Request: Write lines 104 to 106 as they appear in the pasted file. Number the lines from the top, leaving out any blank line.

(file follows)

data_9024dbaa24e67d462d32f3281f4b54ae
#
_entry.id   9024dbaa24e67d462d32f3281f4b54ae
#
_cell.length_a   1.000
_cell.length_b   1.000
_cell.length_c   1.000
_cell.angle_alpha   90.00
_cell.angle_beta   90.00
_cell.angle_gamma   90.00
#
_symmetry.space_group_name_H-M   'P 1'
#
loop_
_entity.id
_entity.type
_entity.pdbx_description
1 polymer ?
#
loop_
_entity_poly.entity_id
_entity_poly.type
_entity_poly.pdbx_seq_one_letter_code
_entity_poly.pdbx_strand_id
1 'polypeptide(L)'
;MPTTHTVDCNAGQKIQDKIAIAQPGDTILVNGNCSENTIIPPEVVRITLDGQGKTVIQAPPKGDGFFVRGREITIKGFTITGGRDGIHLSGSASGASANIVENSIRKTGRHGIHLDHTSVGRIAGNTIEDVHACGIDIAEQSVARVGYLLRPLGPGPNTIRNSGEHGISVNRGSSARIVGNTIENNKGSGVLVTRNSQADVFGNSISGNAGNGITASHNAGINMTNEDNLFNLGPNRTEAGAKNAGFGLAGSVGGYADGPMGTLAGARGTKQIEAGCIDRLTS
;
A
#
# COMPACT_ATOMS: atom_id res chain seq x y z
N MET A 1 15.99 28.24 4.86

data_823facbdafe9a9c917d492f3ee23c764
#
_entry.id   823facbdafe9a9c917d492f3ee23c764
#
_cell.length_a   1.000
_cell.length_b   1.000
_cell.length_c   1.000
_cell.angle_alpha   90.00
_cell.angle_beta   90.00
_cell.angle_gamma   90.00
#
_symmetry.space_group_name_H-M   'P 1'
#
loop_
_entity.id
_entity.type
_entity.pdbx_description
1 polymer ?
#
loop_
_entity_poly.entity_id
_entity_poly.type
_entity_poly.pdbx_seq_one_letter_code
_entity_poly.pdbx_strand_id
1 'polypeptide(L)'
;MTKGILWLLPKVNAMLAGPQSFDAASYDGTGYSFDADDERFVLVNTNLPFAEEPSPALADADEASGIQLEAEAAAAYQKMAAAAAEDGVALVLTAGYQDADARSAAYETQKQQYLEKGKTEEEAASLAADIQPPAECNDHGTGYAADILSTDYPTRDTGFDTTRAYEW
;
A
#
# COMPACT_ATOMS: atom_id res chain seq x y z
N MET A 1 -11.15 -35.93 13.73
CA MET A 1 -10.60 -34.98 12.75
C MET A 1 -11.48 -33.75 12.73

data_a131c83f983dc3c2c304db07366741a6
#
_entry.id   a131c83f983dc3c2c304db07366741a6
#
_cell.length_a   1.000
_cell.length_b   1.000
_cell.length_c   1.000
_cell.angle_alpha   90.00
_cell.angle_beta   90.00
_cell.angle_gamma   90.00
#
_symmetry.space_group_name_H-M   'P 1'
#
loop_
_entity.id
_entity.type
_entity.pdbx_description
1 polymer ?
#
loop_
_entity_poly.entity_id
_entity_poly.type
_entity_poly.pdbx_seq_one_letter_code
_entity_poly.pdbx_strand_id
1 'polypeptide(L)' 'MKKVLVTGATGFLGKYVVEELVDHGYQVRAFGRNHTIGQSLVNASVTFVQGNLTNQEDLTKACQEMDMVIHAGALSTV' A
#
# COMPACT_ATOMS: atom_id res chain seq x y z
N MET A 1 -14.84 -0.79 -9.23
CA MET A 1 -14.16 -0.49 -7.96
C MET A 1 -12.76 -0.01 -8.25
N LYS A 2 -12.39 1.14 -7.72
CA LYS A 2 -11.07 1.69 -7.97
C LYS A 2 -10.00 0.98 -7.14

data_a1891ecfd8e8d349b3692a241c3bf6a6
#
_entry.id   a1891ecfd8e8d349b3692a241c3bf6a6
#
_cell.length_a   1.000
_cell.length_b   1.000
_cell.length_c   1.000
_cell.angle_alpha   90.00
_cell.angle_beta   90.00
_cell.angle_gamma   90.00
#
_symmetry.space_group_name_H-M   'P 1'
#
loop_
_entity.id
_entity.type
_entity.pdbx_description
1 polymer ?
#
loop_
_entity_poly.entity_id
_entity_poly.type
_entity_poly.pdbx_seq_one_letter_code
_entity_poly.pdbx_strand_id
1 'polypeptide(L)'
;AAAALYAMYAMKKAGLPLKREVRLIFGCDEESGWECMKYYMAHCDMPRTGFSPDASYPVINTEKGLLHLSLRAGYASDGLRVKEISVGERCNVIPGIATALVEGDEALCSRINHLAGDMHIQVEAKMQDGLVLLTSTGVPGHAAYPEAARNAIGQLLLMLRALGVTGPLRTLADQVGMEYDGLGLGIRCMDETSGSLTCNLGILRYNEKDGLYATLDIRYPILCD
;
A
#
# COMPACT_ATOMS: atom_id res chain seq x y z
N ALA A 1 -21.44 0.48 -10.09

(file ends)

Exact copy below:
_cell.length_c   1.000
_cell.angle_alpha   90.00
_cell.angle_beta   90.00